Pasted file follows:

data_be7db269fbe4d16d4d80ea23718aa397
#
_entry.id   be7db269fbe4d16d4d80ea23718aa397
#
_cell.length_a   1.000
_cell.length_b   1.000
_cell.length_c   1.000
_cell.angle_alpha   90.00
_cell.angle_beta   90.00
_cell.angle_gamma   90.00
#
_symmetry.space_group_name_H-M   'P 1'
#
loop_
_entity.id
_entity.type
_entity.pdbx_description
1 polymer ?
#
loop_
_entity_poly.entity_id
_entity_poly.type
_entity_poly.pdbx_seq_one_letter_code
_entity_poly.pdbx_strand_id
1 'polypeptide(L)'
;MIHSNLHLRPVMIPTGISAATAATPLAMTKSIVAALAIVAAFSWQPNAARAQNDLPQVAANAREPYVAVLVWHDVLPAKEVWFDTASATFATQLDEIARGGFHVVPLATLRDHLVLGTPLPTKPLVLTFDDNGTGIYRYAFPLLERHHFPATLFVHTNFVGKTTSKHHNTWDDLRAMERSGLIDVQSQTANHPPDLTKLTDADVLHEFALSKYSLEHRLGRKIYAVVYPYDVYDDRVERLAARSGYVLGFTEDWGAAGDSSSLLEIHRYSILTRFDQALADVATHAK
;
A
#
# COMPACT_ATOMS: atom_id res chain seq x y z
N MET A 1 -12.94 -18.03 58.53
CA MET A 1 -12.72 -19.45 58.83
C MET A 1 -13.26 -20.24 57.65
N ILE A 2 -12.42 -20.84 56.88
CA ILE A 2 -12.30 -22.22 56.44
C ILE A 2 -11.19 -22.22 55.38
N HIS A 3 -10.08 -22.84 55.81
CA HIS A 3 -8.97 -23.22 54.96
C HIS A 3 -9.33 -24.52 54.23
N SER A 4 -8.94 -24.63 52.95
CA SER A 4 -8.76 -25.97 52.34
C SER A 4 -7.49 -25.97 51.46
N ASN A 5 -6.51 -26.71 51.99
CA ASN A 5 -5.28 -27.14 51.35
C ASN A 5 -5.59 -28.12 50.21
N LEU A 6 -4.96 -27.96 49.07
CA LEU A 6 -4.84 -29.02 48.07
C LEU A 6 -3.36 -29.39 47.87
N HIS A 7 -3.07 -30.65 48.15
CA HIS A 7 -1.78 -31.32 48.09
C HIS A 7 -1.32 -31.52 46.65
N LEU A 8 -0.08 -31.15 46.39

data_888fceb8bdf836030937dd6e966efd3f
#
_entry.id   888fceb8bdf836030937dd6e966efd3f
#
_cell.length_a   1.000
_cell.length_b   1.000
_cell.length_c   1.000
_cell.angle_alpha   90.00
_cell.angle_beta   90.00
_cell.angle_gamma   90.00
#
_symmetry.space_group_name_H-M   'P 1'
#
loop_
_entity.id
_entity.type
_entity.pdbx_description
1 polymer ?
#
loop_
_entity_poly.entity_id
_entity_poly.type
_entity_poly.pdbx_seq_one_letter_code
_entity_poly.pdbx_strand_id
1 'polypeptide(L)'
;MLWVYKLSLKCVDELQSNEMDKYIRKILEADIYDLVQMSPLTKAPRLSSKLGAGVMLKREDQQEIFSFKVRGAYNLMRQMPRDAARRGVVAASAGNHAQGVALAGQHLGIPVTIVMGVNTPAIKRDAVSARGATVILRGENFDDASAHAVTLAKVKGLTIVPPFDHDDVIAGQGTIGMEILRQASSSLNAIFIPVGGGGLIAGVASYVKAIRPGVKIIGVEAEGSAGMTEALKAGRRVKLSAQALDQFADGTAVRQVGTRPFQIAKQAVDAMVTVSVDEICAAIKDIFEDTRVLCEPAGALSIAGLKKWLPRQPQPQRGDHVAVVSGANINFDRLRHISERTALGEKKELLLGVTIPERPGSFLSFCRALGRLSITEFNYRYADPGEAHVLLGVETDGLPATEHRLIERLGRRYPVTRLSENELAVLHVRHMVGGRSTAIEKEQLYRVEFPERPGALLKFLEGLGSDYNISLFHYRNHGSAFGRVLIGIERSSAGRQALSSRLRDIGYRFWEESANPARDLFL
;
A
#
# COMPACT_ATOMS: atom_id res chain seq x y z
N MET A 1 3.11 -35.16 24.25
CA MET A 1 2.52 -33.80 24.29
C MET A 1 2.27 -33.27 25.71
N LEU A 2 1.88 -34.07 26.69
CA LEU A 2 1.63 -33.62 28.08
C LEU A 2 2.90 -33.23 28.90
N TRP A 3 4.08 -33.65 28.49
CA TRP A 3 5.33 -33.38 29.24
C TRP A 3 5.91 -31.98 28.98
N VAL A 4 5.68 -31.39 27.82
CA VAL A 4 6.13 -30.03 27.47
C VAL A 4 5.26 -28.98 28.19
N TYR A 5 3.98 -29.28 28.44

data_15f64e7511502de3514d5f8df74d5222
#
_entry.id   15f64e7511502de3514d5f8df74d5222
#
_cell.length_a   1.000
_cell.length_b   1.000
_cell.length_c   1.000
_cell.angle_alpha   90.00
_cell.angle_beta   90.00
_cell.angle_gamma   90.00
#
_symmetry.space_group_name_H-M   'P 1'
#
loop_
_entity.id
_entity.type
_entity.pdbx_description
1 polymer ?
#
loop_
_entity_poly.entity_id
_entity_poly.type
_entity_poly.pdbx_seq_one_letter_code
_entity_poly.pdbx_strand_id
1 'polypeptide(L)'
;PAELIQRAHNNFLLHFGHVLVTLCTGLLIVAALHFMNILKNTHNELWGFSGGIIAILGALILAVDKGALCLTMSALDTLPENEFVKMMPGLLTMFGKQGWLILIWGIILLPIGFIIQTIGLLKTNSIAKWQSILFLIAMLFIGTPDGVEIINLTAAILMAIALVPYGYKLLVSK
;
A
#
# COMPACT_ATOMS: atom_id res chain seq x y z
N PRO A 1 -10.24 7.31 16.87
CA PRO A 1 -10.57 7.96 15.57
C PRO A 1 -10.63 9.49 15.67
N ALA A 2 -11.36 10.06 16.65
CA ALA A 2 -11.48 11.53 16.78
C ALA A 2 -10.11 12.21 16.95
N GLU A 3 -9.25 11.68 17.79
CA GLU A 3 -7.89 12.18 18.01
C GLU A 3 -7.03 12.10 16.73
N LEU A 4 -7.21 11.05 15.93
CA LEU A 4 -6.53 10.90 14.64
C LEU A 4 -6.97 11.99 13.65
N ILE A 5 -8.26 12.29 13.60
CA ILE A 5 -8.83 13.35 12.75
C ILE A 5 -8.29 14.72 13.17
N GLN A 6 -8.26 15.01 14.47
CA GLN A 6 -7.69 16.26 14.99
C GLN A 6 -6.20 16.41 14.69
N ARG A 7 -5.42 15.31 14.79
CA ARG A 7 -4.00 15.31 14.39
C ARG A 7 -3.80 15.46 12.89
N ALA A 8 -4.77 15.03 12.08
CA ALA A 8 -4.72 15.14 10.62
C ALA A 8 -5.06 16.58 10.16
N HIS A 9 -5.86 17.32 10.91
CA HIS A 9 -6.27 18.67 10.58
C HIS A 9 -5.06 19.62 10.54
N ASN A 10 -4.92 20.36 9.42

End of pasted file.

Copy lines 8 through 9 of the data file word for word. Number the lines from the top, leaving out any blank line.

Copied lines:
_cell.angle_alpha   90.00
_cell.angle_beta   90.00